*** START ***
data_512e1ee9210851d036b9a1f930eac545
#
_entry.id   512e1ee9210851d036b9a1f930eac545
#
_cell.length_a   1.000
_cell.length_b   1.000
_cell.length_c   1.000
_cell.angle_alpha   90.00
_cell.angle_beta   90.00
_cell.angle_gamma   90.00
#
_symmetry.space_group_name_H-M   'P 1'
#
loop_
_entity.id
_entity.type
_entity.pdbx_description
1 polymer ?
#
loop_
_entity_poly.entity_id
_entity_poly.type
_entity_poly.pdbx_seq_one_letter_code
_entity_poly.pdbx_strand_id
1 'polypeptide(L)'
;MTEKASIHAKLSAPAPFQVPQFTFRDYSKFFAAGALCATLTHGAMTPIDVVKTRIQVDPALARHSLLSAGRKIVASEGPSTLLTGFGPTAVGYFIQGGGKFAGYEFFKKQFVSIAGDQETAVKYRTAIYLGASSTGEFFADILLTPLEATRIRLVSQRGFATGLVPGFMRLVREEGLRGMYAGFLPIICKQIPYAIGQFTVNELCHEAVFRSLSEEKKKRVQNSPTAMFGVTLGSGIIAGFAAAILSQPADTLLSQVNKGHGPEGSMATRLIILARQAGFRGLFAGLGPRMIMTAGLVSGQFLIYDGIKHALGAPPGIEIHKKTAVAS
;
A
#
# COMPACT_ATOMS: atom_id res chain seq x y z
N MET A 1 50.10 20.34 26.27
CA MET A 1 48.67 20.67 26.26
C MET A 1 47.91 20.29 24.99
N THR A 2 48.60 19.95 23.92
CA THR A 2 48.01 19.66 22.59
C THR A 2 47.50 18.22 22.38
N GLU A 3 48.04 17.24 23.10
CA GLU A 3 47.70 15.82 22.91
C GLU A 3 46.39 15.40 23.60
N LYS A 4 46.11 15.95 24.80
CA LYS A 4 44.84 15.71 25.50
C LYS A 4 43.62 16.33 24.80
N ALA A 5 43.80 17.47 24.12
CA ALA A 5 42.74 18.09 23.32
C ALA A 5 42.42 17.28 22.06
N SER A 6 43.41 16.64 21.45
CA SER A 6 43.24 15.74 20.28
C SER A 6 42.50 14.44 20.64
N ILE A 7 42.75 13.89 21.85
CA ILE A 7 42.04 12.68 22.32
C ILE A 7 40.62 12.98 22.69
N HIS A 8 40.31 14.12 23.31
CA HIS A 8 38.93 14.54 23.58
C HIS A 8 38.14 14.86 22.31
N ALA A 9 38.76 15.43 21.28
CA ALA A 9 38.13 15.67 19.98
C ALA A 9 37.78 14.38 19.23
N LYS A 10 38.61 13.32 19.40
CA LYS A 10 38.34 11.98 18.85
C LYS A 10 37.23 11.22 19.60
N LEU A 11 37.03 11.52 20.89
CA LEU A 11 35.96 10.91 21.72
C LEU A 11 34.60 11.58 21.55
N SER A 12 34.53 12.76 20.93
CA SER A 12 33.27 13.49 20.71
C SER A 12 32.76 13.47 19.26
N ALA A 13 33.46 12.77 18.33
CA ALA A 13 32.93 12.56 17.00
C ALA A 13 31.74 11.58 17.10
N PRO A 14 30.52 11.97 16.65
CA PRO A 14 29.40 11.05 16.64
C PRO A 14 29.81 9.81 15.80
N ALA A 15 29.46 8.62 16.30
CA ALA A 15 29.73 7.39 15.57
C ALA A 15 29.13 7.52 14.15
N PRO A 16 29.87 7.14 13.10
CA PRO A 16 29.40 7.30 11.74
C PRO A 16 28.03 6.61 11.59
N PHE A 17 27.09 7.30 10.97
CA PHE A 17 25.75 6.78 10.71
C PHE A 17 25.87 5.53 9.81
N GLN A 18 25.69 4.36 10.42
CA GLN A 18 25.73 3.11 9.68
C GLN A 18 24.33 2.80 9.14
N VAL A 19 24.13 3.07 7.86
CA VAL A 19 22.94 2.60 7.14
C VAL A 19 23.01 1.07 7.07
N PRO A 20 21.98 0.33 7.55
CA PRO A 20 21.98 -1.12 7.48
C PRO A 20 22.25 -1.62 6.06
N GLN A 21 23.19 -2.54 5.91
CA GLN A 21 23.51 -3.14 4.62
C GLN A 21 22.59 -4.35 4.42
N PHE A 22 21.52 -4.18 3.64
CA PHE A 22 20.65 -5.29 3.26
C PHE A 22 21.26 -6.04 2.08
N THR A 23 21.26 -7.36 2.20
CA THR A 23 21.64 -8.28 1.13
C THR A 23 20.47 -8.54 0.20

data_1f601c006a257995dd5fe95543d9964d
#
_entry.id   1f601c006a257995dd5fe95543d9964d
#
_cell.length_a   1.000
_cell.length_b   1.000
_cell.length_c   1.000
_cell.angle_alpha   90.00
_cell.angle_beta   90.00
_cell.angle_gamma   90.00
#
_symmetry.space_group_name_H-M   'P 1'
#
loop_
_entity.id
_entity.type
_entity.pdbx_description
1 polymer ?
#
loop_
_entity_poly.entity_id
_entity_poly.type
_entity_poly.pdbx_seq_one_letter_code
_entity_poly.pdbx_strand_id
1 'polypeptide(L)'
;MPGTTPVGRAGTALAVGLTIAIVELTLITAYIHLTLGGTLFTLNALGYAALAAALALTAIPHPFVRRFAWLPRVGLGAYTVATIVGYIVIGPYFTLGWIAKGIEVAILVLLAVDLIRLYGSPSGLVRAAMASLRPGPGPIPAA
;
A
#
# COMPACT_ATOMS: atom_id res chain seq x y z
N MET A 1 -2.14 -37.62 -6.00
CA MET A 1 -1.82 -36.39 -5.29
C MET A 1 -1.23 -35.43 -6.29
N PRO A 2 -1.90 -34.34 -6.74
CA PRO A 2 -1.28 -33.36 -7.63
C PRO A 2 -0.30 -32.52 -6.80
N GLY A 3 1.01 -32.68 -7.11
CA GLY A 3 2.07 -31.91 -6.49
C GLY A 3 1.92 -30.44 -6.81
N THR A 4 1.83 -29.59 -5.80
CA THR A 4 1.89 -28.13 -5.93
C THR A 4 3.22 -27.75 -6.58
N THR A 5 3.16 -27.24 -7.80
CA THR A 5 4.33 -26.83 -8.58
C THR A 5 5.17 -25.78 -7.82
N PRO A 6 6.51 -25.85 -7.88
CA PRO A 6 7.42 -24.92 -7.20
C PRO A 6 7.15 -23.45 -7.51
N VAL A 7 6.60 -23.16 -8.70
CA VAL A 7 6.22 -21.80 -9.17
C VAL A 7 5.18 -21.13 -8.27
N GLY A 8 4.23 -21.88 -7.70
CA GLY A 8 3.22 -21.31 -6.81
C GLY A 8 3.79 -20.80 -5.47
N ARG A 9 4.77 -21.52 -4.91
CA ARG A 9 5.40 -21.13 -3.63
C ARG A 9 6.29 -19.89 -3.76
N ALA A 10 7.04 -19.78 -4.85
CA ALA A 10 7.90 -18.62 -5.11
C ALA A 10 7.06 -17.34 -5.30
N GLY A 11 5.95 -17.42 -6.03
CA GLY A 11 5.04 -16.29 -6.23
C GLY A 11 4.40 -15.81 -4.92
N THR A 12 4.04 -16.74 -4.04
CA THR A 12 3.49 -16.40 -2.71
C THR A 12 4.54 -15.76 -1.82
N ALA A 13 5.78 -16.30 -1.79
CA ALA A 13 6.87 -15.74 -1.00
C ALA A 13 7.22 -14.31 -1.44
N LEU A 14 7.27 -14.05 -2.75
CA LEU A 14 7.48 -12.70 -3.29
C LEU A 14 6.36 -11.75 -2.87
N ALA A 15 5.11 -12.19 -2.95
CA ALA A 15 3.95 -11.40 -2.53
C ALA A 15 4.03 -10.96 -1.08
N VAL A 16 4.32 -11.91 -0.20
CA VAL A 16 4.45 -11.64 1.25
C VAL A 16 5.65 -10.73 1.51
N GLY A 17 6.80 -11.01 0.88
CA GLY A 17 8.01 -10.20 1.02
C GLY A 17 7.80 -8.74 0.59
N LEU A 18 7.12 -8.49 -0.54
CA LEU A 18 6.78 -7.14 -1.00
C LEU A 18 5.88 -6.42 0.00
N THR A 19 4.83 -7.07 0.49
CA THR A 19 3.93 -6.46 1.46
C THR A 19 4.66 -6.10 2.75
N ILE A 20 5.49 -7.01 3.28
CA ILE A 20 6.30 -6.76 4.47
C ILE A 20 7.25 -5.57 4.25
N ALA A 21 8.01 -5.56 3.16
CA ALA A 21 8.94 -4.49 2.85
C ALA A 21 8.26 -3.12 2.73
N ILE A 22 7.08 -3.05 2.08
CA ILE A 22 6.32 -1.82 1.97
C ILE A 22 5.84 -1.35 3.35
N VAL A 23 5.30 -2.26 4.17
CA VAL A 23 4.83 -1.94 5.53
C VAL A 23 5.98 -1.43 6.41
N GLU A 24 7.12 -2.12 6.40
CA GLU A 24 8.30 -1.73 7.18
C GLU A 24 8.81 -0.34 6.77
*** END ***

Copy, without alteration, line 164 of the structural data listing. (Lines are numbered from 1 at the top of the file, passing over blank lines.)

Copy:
CA THR A 12 3.49 -16.40 -2.71